In offices across America this morning, debates raged about the best Halloween costumes – and Blurb is no exception. Personally I’m a fan of the conceptual Halloween costume: a guy wearing a lacy slip with a picture of Freud on it, or the pregnant woman in black with a yellow line across her bump carrying a sign that says “Caution: Slow.” But the Blurberati generally agreed that Halloween could do with a few less sex kittens (too predictable) and more really scary costumes.
Now I don’t know about you, but the scariest thing I can think of is a walking, talking rejection letter. Zombies and mummies I can handle, but not form letters chasing me while droning, “Thank you for your interest in Acme Publishing House. We reviewed your submission, and we regret that at this time…” Eeeeeeeeahhhhhhh!
No one is immune to the terrors of rejection – not even Mr. Scary himself, Steven King. As he recalls in his indispensably instructive memoir On Writing, “By the time I was fourteen … the nail in my wall would no longer support the weight of the rejection slips impaled upon it. I replaced the nail with a spike and went on writing.”
Before his first book was published, King cleaned locker rooms, did laundry, and taught part-time, struggling to pay the phone bill and feed his kids. His first draft was rescued from the trash by his wife, who saw potential in the story of a persecuted high school girl with supernatural powers. You might say she was right: the paperback rights to Carrie sold for $400,000.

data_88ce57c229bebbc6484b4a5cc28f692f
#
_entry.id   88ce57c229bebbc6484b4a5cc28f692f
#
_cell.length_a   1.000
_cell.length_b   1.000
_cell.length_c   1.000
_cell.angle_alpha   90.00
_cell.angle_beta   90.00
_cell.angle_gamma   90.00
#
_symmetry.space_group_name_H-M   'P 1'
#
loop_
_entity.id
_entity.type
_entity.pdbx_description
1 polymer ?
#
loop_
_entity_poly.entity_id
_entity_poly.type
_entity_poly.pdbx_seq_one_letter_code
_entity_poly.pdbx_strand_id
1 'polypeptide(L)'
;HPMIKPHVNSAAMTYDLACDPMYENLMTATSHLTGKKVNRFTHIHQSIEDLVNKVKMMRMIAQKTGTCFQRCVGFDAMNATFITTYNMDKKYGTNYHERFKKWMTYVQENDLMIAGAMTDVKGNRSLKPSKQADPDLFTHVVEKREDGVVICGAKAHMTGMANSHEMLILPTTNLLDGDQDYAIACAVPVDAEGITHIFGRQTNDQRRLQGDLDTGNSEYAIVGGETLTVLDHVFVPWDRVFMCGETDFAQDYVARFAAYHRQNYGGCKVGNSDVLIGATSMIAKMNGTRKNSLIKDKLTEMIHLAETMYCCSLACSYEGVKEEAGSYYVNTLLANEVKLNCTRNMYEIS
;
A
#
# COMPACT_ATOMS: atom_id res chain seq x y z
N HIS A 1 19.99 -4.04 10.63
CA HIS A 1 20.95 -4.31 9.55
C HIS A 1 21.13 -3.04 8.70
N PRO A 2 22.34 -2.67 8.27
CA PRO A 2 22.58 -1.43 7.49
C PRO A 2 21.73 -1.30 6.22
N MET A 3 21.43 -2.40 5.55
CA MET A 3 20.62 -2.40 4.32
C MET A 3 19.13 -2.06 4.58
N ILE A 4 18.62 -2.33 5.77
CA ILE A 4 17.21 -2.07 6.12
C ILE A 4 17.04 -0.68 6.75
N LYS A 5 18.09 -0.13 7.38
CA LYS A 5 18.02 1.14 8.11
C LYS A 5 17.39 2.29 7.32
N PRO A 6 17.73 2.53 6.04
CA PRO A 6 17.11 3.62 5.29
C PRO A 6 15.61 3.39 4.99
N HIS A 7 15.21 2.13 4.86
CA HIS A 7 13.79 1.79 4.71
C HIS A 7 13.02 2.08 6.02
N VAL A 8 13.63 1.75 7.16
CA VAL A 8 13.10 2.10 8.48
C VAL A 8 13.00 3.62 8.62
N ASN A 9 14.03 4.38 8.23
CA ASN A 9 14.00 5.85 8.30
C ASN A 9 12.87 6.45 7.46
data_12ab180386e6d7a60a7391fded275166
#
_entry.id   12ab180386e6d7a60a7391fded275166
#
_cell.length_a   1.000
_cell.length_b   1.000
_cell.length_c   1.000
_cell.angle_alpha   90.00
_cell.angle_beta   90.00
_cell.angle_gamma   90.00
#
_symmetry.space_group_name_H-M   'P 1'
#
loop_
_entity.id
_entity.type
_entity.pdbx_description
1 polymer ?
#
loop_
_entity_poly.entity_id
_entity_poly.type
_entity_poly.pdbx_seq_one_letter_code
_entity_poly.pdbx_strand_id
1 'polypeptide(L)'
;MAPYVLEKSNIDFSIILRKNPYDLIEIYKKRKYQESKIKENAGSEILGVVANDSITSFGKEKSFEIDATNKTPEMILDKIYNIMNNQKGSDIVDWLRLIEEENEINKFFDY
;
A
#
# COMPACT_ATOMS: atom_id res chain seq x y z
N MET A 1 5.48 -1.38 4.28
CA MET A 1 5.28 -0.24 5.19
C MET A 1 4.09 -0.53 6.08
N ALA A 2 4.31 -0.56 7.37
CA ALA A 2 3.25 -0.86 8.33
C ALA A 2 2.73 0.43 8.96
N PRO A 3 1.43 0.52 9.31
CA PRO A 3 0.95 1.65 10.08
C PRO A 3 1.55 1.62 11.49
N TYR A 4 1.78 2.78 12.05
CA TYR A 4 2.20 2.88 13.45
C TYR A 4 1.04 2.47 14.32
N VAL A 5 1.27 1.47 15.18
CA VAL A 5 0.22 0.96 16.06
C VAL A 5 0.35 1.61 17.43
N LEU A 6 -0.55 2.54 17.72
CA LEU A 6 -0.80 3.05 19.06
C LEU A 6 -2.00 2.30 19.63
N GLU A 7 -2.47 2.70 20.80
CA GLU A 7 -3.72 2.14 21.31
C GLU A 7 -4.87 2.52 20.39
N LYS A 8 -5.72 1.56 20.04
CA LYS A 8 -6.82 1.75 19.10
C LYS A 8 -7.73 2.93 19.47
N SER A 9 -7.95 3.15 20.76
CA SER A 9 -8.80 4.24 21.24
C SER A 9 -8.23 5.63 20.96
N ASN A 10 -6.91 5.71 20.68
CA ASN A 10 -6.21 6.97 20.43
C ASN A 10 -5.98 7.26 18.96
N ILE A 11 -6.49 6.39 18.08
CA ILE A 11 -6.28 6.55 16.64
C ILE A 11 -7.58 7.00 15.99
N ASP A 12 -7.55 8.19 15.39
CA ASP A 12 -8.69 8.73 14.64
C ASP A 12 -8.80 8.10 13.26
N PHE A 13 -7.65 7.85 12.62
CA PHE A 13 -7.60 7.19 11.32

Not all terrifying tales of publishing rejection have such an upbeat ending. In a recent blog post, Carol Hoenig reminds us of the tragic tale of John Kennedy Toole, whose brilliant satire A Confederacy of Dunces was published 11 years after his suicide with the support of National Book Award Winner Walker Percy. The title was taken from a Jonathan Swift quote, which seems to apply to the many publishers who rejected Toole’s Pulitzer-winning book: “When a true genius appears in the world, you may know him by this sign, that the dunces are all in confederacy against him.”
But aside from the odd mummy or zombie, few of us actually relish the thought of posthumous Pulitzers. As Hoenig points out, many authors have opted to self-publish rather than counting on validation in the afterlife – Walt Whitman, Mark Twain, John Grisham and The Joy of Cooking author Irma Rombauer, to name a few. Now we have Blurb, and the wait to get good ideas into print is even shorter. Some author friends of mine are using Blurb to improve their chances of acceptance by showing publishers exactly the book they have in mind. Others are skipping publishing houses entirely, and planning to sell their books in the Blurb bookstore (more on that in November).
If this keeps up, my rejection letter costume may not be so scary after all. Got any other creepy costume ideas?